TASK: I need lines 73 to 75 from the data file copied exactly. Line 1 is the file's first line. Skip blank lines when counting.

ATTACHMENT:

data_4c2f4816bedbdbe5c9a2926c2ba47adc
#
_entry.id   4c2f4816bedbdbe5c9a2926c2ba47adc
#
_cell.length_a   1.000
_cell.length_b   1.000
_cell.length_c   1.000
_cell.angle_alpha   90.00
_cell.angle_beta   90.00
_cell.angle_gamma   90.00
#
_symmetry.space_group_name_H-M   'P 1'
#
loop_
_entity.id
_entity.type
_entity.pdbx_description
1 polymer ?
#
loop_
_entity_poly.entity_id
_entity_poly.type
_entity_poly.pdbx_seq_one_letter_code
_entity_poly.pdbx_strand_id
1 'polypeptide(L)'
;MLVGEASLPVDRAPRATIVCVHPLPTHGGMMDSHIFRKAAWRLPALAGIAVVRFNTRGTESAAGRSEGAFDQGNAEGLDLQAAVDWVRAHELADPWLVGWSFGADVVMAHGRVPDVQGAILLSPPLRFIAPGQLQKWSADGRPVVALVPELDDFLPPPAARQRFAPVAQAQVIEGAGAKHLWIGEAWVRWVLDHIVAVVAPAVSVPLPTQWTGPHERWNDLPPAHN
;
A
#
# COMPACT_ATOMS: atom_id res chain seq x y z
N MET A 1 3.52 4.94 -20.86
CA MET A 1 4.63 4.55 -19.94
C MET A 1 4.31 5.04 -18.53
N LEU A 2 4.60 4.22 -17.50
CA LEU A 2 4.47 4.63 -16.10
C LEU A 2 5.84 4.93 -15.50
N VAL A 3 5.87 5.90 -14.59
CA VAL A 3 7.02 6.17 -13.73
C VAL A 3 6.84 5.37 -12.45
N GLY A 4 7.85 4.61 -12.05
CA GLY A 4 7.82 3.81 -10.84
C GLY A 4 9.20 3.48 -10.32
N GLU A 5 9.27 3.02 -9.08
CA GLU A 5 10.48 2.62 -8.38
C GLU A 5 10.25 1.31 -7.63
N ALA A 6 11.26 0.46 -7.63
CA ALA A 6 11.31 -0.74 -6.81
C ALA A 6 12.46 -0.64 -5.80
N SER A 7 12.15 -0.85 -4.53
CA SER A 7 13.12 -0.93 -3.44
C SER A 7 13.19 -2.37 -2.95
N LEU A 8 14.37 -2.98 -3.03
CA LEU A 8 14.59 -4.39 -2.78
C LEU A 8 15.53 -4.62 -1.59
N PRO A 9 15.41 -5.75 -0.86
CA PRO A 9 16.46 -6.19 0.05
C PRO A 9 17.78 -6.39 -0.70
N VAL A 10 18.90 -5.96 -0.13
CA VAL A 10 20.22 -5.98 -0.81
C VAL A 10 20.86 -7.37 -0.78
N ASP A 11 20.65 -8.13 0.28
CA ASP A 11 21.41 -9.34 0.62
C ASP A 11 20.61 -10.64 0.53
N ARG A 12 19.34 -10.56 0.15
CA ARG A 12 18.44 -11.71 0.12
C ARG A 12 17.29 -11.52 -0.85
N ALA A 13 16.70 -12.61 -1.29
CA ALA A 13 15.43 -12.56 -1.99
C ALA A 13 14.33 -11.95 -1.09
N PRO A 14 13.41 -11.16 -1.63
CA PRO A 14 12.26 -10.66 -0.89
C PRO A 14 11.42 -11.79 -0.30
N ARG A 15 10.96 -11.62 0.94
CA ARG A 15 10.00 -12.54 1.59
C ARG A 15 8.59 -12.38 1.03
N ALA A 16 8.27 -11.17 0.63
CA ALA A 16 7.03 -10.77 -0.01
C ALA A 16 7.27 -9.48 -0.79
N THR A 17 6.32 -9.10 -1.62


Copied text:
N ARG A 15 10.96 -11.62 0.94
CA ARG A 15 10.00 -12.54 1.59
C ARG A 15 8.59 -12.38 1.03